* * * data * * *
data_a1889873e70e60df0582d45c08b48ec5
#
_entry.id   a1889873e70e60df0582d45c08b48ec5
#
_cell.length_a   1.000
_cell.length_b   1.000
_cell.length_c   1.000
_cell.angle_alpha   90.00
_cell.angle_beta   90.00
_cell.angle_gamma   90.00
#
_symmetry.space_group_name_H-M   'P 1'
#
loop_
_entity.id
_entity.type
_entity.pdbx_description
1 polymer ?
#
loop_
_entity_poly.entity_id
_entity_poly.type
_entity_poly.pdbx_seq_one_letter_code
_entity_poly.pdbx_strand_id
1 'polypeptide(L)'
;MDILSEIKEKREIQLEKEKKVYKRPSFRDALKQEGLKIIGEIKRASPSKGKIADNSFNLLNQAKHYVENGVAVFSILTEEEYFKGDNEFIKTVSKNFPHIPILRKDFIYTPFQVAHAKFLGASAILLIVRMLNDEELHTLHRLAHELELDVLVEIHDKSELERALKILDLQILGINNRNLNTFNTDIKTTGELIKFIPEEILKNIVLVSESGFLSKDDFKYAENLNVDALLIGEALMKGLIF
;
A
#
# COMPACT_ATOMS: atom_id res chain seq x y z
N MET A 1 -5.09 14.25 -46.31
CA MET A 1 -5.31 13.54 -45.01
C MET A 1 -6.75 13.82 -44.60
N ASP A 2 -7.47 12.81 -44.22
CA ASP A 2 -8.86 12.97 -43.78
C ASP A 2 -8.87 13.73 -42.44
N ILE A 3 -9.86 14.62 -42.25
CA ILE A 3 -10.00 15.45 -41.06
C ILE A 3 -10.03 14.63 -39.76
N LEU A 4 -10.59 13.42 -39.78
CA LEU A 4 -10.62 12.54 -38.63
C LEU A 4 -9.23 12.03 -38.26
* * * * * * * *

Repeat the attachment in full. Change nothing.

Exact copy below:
data_a1889873e70e60df0582d45c08b48ec5
#
_entry.id   a1889873e70e60df0582d45c08b48ec5
#
_cell.length_a   1.000
_cell.length_b   1.000
_cell.length_c   1.000
_cell.angle_alpha   90.00
_cell.angle_beta   90.00
_cell.angle_gamma   90.00
#
_symmetry.space_group_name_H-M   'P 1'
#
loop_
_entity.id
_entity.type
_entity.pdbx_description
1 polymer ?
#
loop_
_entity_poly.entity_id
_entity_poly.type
_entity_poly.pdbx_seq_one_letter_code
_entity_poly.pdbx_strand_id
1 'polypeptide(L)'
;MDILSEIKEKREIQLEKEKKVYKRPSFRDALKQEGLKIIGEIKRASPSKGKIADNSFNLLNQAKHYVENGVAVFSILTEEEYFKGDNEFIKTVSKNFPHIPILRKDFIYTPFQVAHAKFLGASAILLIVRMLNDEELHTLHRLAHELELDVLVEIHDKSELERALKILDLQILGINNRNLNTFNTDIKTTGELIKFIPEEILKNIVLVSESGFLSKDDFKYAENLNVDALLIGEALMKGLIF
;
A
#
# COMPACT_ATOMS: atom_id res chain seq x y z
N MET A 1 -5.09 14.25 -46.31
CA MET A 1 -5.31 13.54 -45.01
C MET A 1 -6.75 13.82 -44.60
N ASP A 2 -7.47 12.81 -44.22
CA ASP A 2 -8.86 12.97 -43.78
C ASP A 2 -8.87 13.73 -42.44
N ILE A 3 -9.86 14.62 -42.25
CA ILE A 3 -10.00 15.45 -41.06
C ILE A 3 -10.03 14.63 -39.76
N LEU A 4 -10.59 13.42 -39.78
CA LEU A 4 -10.62 12.54 -38.63
C LEU A 4 -9.23 12.03 -38.26